One of the biggest news stories so far at Photokina 2014 is the release of the much-anticipated Canon 7D Mark II. I’ve been using the original 7D as part of my own personal kit since 2009, so I was very interested in trying the follow-up. The model I used was not final, so I can’t make any decisions about image quality just yet, but I was pretty impressed with the shooting experience so far.
Picking up the camera, it feels a lot like the original 7D. The magnesium alloy body makes it feel a bit heavier than the 6D I brought with me, but it also feels really sturdy. According to a Canon rep, however, that magnesium alloy body is also one of the reasons there’s no WiFi in the camera. The signal has a hard time getting through the metal shell. There is a plastic cap in the top, but that spot is occupied by the GPS, which they say people prefer. Personally, I think I’d rather have the WiFi, but GPS does make sense in an “adventure” oriented camera like this.
The layout hasn’t changed all that much from the original. It has been updated to feel more like the current line of Canon DSLRs. There’s still no touch screen, which seems like it was likely done in the interest of durability.
This is where things get pretty interesting. The original 7D had one of the faster AF systems when it was released and the 7D Mark II’s system seems to blow it out of the water. They have included a lot of the features also found in higher-end cameras like the 5D Mark III and the monstrous 1D X.
In the menu system, you can select different use cases for the AF system that perform differently under fast-moving situations. If you want to set it so it won’t get distracted by objects flying into the scene, you can do that. If you want to pan more effectively without the AF buzzing around, you can do that, too. It takes a bit of getting used to, but once you know what the modes do, they can be extremely handy.
The AF point coverage on the sensor gets much closer to the edge than it does on the 5D Mark III due to the crop sensor. The AF points cover the vast majority of a scene, which gives you a ton of great composition options. It’s not quite as insane as something like the new Samsung NX1, which has more than 200 phase-detection AF points that basically extend to the edge of the screen, but it’s still very good.
They have added a new switch to the back of the camera that lets you quickly switch between each of the focus modes. You can use single-point, or select the whole area and let the camera do all the focusing work for you. You can choose small groups as well as large groups of pixels. Honestly, I wasn’t that excited about this feature when I heard about it–after all, it’s just a switch—but it immediately became one of my favorite features about the camera. It can be overwhelming to have all these focus options on a camera, but having them available at the flick of a switch made them far more accessible.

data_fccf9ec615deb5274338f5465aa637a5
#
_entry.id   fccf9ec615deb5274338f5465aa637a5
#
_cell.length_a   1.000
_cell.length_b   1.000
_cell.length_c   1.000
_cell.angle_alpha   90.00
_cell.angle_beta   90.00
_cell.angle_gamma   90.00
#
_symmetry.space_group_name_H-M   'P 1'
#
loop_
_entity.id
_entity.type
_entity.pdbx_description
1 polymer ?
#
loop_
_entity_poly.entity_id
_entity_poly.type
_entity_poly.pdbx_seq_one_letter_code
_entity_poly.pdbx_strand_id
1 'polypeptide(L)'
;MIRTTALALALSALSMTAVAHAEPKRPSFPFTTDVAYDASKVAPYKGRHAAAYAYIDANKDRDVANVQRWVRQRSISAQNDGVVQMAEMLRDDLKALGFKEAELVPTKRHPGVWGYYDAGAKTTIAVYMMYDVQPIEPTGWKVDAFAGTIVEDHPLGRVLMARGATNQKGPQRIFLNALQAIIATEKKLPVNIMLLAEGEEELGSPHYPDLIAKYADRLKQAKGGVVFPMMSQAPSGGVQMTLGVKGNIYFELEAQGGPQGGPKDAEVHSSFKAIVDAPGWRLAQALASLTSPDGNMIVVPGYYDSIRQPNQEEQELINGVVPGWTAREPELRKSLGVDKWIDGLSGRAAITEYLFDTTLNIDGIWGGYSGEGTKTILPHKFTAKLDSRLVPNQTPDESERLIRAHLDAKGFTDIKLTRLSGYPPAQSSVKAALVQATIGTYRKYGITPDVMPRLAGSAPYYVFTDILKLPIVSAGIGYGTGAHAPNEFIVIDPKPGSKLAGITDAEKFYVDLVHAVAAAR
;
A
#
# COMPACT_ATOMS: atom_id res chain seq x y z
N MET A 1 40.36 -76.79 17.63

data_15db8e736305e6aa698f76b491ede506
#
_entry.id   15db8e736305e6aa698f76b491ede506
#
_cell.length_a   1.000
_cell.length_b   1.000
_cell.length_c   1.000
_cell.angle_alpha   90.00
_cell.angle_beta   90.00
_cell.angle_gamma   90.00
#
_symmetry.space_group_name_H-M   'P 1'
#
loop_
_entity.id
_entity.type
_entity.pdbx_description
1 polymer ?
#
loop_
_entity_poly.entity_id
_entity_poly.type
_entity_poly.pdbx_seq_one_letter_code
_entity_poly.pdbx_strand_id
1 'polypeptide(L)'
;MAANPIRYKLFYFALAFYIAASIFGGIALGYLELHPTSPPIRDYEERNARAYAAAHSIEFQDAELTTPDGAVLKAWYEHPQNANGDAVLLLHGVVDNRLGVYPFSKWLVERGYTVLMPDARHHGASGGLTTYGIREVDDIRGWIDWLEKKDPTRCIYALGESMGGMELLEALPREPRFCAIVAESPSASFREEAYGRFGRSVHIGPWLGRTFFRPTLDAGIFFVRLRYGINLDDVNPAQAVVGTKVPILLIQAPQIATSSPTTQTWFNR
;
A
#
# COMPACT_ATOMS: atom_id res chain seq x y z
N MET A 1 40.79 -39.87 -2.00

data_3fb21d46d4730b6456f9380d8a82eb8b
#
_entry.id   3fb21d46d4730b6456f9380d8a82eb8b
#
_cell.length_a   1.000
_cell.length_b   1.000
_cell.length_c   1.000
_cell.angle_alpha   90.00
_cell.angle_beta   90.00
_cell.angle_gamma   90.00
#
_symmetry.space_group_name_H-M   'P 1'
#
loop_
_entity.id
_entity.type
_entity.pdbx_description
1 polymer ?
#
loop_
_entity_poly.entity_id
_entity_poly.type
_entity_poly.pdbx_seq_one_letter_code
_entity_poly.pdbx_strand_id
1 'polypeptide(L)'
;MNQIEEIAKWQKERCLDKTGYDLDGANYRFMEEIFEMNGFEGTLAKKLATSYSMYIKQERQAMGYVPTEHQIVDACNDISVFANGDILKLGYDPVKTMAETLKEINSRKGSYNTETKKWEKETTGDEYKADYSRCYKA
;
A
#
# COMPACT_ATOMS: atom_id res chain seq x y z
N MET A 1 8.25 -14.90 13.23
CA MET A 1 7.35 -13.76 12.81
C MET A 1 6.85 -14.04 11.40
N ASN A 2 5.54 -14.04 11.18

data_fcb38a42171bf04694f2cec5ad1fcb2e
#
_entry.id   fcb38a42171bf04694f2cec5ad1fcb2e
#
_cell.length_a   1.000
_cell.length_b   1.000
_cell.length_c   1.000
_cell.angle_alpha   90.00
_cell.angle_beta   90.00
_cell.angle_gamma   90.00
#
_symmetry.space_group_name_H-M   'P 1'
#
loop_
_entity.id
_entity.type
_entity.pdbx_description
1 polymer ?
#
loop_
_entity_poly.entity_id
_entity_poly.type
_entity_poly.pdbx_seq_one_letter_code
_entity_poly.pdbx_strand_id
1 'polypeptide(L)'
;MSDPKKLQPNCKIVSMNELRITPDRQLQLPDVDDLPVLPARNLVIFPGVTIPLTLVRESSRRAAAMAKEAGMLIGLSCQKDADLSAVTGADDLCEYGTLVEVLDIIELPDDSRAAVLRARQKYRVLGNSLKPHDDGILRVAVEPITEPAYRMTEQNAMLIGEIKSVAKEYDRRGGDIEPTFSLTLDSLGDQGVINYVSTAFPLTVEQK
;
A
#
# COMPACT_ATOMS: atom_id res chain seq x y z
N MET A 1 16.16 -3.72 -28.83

The AF tracking (even though these were beta units) seemed excellent. We were shooting people jumping on a very fancy trampoline and the focus was grabbing onto them and not letting go. The camera can churn out bursts at up to 10 fps and, even though the gymnasts weren’t even close to standing still, they still stayed extremely sharp, even when I just put the camera in auto AF area and let it decide for me.
I was using the Canon 18-135mm STM kit lens, which is designed to work very well with the dual-pixel AF in the camera, so I switched over to live view a bit as well, which is something I’d never typically do in this situation.
I liked using the hybrid AF with the 70D, but I was primarily using the touchscreen to show it where to go. Without the touchscreen, it’s an entirely different experience. It still locks focus surprisingly well, but I’m a bit spoiled being able to just poke where I want to focus.
Overall, the camera actually does feel a lot like using a mini version of the 1D X. It’s a thing I kept hearing in the press room and, for the most part, it seems true. The 10 fps burst rate and the zippy AF would make me feel very confident in a sports shooting situation.
Now, the question is how it performs on the imaging front. The original 7D, in my opinion, was never the best when it came to noise. It wasn’t a problem, really, but there were other APS-C DSLRs out there that produced less noisy images. Now, they have added a few megapixels to the equation, but they have also coupled that with a pair of their most powerful image processors, so I’m very curious to see what the final photos look like.
I also got a chance to check out the new Canon 400mm F/4 DO IS USM lens, but I didn’t actually get to shoot with it. For those who are unfamiliar, the DO stands for diffractive optics, which is a different way to layout the glass inside the lens. By splitting the light apart into its colored elements and then converging them again before hitting the sensor, it’s supposed to eliminate chromatic aberration, which happens as a result of different wavelengths of light bending a slightly different angles.
While I can say literally nothing about its performance, I can say it’s really something to pick up a lens that long and that massive and only have it weigh roughly 4.5-pounds. Having used the F/2.8 version for a while, I got used to the massive weight of it. This felt like a vacation in comparison. We hope to give it a full test down the road.
We’ll be on the show floor throughout the week checking out all the new and awesome stuff Photokina 2014 has to offer, so be sure to stay tuned.